A lot of people, in private, in public and in the press, are knocking Mike Tomlin’s decision to go for two after scoring the 4th quarter's second touchdown.
With the benefit of 20/20 hindsight, it looks simple. The extra point gives them 24, and the next TD and extra point give them 31, which means Jacksonville can only tie with field goal instead of putting it away.
Hindsight is 20/20. Given the dynamics of the game at the time, Tomlin made the right move. A successful two point conversion would have made it a three point game. That would have given Pittsburgh the ability to tie the game. Although our defense had been shutting Jacksonville down, give the way they ran on us three weeks ago there was no guarantee we’d be back in the end zone.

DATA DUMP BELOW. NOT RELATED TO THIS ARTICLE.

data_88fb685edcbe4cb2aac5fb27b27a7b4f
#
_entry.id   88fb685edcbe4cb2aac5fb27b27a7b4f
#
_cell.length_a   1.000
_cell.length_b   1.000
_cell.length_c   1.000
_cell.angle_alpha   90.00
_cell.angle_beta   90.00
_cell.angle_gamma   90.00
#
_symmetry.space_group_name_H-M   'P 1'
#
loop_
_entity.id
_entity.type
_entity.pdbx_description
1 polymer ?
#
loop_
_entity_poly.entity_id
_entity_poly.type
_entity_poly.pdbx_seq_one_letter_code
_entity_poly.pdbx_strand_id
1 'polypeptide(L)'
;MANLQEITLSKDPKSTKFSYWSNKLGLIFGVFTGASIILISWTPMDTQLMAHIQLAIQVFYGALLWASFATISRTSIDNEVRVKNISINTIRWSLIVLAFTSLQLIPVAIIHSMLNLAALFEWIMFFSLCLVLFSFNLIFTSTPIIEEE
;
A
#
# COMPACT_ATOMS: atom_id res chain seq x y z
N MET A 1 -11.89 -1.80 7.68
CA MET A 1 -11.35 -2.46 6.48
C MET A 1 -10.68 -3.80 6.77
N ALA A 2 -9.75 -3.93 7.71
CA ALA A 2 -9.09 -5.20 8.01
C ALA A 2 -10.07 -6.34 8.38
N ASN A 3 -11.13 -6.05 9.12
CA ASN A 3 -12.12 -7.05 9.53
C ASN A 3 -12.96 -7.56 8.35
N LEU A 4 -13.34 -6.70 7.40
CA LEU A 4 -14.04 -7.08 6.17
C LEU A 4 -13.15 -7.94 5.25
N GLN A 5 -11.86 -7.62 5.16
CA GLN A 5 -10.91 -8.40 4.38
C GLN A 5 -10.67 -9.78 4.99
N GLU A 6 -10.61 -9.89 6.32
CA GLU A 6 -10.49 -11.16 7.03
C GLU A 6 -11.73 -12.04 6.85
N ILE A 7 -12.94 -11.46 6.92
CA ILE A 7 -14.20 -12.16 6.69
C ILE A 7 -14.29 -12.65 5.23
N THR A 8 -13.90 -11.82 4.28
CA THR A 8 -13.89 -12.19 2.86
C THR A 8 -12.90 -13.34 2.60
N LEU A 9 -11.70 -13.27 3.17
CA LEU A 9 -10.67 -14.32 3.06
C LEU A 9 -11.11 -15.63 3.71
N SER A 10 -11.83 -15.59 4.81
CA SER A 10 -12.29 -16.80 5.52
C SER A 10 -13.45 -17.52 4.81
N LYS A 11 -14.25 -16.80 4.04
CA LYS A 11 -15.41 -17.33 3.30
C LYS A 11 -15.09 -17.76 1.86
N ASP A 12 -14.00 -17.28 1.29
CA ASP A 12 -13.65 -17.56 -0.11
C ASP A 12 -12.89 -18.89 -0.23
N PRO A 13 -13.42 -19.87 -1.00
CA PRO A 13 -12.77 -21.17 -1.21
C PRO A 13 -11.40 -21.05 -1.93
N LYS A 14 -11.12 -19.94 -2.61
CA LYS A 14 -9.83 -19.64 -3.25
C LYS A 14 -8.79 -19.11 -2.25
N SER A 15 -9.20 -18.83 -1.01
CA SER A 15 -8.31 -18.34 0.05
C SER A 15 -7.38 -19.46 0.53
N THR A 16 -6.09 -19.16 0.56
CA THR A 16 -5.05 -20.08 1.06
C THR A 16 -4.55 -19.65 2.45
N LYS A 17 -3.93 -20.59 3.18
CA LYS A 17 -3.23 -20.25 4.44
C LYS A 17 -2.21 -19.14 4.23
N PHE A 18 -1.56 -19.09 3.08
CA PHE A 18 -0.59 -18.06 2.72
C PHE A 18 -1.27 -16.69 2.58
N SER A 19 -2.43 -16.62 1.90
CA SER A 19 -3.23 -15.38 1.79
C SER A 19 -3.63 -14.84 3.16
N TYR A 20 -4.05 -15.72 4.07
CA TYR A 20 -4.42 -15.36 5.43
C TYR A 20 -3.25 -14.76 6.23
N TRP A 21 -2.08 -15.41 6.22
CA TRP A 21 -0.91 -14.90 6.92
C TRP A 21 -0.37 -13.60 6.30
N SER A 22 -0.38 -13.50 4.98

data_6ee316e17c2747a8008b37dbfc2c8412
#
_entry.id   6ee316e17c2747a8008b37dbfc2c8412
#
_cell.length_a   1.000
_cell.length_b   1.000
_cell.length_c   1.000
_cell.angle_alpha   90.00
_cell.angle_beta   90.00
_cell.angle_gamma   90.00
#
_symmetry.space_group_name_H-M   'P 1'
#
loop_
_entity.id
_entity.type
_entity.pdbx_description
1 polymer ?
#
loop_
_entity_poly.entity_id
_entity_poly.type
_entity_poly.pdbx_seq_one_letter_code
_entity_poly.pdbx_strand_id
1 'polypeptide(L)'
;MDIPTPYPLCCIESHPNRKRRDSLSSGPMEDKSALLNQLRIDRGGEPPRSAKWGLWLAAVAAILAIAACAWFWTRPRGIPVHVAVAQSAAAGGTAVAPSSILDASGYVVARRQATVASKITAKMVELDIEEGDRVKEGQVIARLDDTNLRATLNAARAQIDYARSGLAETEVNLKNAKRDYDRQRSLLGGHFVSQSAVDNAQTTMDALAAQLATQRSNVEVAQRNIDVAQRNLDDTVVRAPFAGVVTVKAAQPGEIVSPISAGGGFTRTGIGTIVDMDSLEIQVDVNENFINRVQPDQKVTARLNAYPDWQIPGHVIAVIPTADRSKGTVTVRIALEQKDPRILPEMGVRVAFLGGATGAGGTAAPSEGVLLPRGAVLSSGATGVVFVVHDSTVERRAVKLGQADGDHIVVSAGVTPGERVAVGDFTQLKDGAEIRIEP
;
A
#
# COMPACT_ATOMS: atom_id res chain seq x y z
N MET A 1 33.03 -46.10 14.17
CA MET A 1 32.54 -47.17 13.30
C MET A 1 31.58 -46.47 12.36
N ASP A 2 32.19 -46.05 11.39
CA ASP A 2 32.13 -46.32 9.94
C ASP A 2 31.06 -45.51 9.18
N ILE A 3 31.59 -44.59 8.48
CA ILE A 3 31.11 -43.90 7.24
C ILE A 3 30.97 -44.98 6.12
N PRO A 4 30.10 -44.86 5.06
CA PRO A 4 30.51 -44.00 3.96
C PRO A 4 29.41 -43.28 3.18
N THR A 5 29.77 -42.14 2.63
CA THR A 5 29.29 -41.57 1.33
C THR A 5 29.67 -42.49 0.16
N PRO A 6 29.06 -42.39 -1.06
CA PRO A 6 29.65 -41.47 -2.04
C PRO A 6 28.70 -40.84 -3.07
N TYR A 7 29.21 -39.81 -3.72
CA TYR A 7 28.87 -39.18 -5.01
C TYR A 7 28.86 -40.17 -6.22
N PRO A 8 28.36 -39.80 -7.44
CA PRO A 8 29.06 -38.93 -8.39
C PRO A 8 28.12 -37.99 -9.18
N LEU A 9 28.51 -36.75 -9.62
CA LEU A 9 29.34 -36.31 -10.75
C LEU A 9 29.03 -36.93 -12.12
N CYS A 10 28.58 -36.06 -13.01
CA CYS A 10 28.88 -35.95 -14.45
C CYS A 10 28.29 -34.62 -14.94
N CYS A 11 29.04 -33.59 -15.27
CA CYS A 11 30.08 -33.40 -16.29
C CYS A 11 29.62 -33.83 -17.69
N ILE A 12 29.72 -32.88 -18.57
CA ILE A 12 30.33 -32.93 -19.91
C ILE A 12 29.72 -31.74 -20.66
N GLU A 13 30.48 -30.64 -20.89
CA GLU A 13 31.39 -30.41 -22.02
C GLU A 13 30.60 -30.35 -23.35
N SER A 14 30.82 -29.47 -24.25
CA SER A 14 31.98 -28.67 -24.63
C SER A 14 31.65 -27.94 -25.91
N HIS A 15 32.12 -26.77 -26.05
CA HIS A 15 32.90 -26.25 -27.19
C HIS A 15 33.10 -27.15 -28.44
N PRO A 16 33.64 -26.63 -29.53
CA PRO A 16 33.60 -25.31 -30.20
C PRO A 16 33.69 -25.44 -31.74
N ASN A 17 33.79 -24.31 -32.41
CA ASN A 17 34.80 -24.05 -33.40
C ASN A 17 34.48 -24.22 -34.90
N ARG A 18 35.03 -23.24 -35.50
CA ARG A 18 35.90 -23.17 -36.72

You might say that after the penalty, he still should have kicked. Why? Certainly, Reed’s kick was a sure thing. But that only gets us to 24 to 28, with ten minutes to play against the perhaps the best one-two rushing tandems in the NFL.
Tomlin’s decision to go for it was the simple embodiment of his “We live in our hopes, not our fears” philosophy. For all his differences with his predecessor, Tomlin’s actions and attitudes are not that much different. Bill Cowher used to say “I’d always prefer to walk off the field saying “I wish I hadn’t done that, as opposed to ‘I wonder what if….’”
That’s a philosophy which got us a lot of victories during the last two decades, and I am glad to see it being continued, even if we did come up short.